I think everyone knows by now that I am a huge fan of HyperConverged Infrastructure. The biggest reason for that is that I love per-node scalability. I still love the way that EqualLogic has taught me to design infrastructures for its current use and only scale later (read: Storage That Grows Cheaper). There are two reasons for postponing acquisition for future use:
- you don’t know today what your demands will be in 2 years from now
- you don’t know today what the technology will be 2 years from now
In the last two years we have seen a huge upcoming of HyperConverged architectures. The leader both from a technology and market share perspective is Nutanix and their biggest challenger today would be SimpliVity. We are in a buyers market here so both companies have a huge potential going forward. And then there are some smaller challengers in the space like Pivot3 and even the ‘build your own datacenter’ players like Maxta and VMware VSAN now play in that same market segment.
Scale Computing is the odd one out here. Where all the players in the market (leaving VMware aside for a moment) have chosen a VSA type architecture, Scale Computing has chosen to build a kernel based storage and virtualisation cluster. As a platform they chose KVM. If I look around I don’t hear that many people talking about KVM today other than some Linux freaks (sorry for the offence) so why would a vendor go in the SME market with something nobody is talking about?
The trickery is in the User Interface. Before I ever worked on ESX I was no more than a Windows Admin / SE. And even after that I still was. I didn’t really have to know the ESX kernel because VMware made that all easy and hidden for me. And still today the only people that need interaction with the kernel are architects or 2nd/3rd line support engineers.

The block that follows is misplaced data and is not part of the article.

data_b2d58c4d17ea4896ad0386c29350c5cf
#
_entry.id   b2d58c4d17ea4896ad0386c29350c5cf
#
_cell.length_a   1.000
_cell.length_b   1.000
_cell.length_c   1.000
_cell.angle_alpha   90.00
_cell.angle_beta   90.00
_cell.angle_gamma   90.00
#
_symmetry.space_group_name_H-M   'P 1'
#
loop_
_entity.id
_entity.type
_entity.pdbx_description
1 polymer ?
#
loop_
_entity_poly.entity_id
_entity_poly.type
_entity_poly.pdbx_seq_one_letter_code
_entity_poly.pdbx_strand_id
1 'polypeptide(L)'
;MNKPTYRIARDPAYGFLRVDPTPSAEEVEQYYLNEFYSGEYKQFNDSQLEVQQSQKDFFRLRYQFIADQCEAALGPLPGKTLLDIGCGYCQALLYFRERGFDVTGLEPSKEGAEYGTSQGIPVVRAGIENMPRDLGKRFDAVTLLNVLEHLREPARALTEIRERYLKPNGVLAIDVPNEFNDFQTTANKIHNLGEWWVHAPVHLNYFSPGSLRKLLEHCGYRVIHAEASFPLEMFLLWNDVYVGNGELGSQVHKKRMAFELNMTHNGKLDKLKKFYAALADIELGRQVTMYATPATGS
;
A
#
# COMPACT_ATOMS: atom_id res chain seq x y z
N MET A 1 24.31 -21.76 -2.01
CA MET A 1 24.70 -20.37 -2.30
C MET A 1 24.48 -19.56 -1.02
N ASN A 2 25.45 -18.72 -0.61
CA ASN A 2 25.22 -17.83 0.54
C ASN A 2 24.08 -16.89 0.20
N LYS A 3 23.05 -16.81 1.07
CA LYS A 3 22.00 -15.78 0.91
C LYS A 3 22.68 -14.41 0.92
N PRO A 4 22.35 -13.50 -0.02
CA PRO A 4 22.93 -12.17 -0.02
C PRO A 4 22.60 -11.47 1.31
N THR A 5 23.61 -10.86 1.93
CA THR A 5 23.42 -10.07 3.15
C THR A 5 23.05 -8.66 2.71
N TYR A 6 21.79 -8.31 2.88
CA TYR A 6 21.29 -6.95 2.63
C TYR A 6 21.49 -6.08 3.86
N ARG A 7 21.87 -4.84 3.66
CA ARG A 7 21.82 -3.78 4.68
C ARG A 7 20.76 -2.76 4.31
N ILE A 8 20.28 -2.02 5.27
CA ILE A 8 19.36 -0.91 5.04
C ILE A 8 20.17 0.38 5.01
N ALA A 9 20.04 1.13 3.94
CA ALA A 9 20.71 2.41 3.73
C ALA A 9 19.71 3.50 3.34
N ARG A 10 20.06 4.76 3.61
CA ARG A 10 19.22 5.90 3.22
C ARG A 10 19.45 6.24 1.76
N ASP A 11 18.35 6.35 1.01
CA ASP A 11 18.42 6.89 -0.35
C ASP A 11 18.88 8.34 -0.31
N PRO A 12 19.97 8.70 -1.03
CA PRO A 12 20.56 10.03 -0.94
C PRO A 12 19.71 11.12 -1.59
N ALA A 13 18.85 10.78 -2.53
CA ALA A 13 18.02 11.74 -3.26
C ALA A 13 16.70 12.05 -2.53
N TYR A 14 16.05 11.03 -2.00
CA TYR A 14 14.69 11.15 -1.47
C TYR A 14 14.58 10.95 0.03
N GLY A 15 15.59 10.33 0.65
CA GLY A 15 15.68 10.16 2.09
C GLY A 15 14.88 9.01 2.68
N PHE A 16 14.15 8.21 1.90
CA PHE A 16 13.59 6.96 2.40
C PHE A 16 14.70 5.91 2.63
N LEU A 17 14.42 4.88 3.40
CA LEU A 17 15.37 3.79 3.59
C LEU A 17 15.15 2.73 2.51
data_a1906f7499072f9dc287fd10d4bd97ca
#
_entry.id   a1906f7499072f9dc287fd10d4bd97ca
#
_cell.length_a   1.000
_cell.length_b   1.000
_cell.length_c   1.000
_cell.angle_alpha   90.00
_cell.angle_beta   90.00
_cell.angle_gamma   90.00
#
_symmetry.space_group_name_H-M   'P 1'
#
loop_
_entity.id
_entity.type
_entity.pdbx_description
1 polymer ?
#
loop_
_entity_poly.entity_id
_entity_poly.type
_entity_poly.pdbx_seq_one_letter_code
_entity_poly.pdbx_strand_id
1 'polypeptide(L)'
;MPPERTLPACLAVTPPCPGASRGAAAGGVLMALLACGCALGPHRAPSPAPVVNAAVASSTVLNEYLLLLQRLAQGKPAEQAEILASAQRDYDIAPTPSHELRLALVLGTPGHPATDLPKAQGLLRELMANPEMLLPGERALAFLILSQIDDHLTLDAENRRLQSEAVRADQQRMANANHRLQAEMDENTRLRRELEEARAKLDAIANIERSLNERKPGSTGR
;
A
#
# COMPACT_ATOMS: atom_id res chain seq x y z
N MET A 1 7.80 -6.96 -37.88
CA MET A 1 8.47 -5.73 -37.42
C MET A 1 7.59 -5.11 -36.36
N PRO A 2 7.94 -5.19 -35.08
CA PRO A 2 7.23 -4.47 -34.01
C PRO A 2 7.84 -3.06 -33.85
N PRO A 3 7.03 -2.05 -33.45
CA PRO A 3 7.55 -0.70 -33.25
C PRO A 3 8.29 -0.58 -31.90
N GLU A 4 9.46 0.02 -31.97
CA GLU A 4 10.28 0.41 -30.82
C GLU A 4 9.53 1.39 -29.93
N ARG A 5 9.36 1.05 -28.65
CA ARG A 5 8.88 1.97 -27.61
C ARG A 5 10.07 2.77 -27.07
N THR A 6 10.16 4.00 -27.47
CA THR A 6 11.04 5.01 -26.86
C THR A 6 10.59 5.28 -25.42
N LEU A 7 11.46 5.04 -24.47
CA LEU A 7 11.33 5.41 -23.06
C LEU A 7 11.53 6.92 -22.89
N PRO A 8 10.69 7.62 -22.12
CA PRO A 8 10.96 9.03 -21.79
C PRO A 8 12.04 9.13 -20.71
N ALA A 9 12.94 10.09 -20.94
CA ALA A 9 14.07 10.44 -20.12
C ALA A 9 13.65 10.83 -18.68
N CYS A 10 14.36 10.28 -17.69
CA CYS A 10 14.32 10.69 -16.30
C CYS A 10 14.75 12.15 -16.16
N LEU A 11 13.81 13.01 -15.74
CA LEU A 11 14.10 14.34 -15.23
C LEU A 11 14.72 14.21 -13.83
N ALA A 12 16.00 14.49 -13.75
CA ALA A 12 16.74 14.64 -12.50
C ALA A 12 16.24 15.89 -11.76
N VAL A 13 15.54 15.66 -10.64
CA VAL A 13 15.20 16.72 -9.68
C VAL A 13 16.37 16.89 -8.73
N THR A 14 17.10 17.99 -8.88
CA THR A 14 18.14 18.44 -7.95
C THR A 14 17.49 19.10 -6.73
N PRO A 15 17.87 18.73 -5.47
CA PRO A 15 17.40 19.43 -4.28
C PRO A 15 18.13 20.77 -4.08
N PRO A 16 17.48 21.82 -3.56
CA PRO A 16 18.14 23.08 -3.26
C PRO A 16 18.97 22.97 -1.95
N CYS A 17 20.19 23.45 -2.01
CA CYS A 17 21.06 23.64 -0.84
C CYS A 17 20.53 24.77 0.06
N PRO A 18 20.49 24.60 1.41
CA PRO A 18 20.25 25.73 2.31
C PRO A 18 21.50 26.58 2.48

And that’s exactly why it shouldn’t matter what kernel is driving your virtualization from an admin perspective. But KVM today is nothing more than a hypervisor engine. If VMware would’t have built a decent UI on top of ESX no one would have used it. And if they wouldn’t have built vCenter to cluster the whole thing it would never have gotten the market share it has today. Scale Computing has built that virtualization and storage cluster for KVM. That’s it, dead simple.
I’ll put this section in RED as this post is a clear disclaimer that as of this week ScaleComputing is a customer. Building stuff is one thing, talking about it is another 🙂 So Scale Computing reached out to me and asked some help to spread their message. For at least the next 4 weeks I will dedicate my time to Scale, learn about their technology, talk to some of their customers and see if I can create some new collateral that helps them talk to more new customers. I’ll even fly to their HQ in Indianapolis for a few days as well.
It’s going to be really interesting for me. I know one or two things about storage and virtualisation in general but it will be my first connection into KVM. I don’t know today how much I will be sharing on my blog about it but if you want to keep in touch during this project give me a heads-up on twitter or so. I will have a cluster at my disposal for testing purposes as well 😉
Disclaimer: SImpliVity is also a client.Be Social and Share: